Supplement Myths and Facts

Supplement capsules and glass of water

For anyone trying to maintain a proper diet to complement their workout, supplements can be a great help, but there are many supplement myths that might make things a little trickier. The bonus nutritional value given in easy to regulate doses provides an easy way to round out all the rough edges to any diet, but just like any other product on the market, some companies are just looking to sell rather than help consumers. Here are a few tips to keep in mind when adding supplements to your diet.

Supplement Fiction #1: Protein Equals Fat

In reality, just about anything will make you fat if you eat enough of it. Protein supplements are here to help the body grow and develop, but still needs to actually be used if it's to work properly. If you fill your bodybuilding cooler bag with protein supplements like creatine, but don't combine it with proper exercise and dieting, then you're going to see some gains in unwanted areas. The body needs to remain active, otherwise all that extra energy and mass building material put into it is just going to be tucked away in storage, I.E. fat.

Supplement Fiction #2: Supplements Will Do All The Work

If you think a strict diet of shakes and multivitamins will keep the body's machinery going and build muscle all on its own, think again. It's important to remember that workout supplements are just that: supplements. They support a diet, but are in no way a replacement for one. In a choice between the store brand protein bar and a well-balanced meal that's high in protein, go with the food. Most store brand bars come with an extra dose of sugar to make them more palatable, which is just extra energy to be burned later, and won't usually contain the other nutrients a body needs to keep going. Vitamin B12 might not be necessary to build that killer bod, but you still need it to stay healthy.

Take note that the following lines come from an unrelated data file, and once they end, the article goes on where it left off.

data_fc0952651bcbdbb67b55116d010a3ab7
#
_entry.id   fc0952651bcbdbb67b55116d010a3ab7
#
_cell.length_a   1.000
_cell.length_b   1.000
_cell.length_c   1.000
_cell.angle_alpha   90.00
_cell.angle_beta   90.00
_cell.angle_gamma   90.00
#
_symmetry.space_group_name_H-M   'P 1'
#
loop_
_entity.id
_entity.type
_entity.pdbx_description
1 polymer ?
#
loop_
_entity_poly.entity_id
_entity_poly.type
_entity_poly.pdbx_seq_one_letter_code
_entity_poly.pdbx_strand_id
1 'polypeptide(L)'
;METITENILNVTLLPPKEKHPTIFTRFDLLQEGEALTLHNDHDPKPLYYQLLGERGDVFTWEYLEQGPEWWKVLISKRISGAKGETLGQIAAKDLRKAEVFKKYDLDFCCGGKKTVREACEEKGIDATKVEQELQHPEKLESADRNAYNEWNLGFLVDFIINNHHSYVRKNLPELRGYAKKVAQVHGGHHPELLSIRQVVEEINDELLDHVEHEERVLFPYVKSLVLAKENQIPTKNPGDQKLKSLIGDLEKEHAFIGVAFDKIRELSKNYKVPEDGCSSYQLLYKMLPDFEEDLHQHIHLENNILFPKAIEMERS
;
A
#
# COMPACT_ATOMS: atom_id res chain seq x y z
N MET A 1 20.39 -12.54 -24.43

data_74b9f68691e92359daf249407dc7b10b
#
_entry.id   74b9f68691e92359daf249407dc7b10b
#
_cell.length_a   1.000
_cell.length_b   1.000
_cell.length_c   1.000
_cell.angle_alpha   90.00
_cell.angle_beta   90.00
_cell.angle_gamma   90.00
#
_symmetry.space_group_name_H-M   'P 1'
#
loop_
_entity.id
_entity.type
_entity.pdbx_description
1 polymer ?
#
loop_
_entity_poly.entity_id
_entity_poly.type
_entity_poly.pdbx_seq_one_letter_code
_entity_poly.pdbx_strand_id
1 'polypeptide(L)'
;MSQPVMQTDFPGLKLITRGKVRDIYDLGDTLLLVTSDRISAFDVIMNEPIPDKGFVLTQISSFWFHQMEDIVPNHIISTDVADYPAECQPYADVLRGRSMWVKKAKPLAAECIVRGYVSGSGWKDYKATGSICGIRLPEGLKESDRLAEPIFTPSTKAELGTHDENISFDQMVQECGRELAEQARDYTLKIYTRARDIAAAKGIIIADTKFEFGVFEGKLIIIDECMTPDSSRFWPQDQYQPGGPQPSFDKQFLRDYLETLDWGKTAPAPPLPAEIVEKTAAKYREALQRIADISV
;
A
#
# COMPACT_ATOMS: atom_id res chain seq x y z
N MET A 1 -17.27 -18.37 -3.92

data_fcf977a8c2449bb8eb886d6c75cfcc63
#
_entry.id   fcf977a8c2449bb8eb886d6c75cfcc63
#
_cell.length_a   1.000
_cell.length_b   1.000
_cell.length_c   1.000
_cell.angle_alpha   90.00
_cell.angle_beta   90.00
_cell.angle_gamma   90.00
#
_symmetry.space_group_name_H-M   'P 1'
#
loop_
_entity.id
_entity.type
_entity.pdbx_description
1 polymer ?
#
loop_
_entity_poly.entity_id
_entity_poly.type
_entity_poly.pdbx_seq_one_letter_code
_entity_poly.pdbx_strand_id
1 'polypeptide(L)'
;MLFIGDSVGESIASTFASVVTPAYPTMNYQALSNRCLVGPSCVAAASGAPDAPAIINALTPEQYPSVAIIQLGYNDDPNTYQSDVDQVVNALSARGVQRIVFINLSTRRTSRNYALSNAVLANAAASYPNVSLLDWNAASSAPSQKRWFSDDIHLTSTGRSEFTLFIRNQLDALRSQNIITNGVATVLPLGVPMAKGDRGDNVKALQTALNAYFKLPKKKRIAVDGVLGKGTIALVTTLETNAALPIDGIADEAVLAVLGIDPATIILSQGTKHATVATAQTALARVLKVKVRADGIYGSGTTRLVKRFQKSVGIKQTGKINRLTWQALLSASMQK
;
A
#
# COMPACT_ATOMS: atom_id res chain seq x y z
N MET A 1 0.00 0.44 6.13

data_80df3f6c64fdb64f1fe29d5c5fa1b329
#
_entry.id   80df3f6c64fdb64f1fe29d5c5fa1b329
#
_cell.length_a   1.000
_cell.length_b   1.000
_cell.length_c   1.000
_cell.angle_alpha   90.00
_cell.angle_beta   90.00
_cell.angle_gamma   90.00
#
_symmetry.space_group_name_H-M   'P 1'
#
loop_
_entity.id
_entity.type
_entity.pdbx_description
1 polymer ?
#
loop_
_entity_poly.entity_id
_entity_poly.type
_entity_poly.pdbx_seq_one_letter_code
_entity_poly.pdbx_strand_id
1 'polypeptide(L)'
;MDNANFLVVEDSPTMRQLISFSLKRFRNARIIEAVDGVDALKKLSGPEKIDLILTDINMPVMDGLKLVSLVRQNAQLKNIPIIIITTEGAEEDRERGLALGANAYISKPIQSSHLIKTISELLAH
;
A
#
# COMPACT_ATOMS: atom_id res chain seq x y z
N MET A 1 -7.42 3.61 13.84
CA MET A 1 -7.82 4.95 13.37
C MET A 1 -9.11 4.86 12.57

Supplement Fiction #3: All Proteins Are Created Equal

So we've established that protein is good for building muscle, but just because something says "protein" on the side doesn't automatically make it the perfect supplement. Different proteins affect the body differently, and so you'll want to do a bit of research into which proteins will help you get the best diet for the physique you're looking for. Companies may try to exploit these supplement myths to increase sales, so be on guard. Right now, whey proteins are quite popular, having the highest BV, or Biological Value, for the body, though they're best taken before or during a workout.

Supplement Fiction #4: Men And Women Need The Same Nutrition

While most nutritional plans can work for either gender, some supplements are specifically designed to interact with the slight differences in body chemistry in men and women. This has been touched on a little already, but it bears repeating: cramming your body with vitamins isn't going to give the best results, nor is it necessarily healthy. Too much protein, for example, is a good way to give undue stress to kidneys and digestive tracts. Keep an eye on what multi-vitamins and supplements contain and make sure they complete rather than ruin the diet. Most supplement myths get started, and continued, by people and companies looking to sell a quick and easy way to get results. For the absolute best results, it almost takes as much research into proper vitamins as it does into proper workouts, though most people can get great results with just a basic set of facts to guide them. Plan supplements and workouts accordingly, rather than using vitamins as a sole intake of nutrition, and you're sure to get the results you're looking for.

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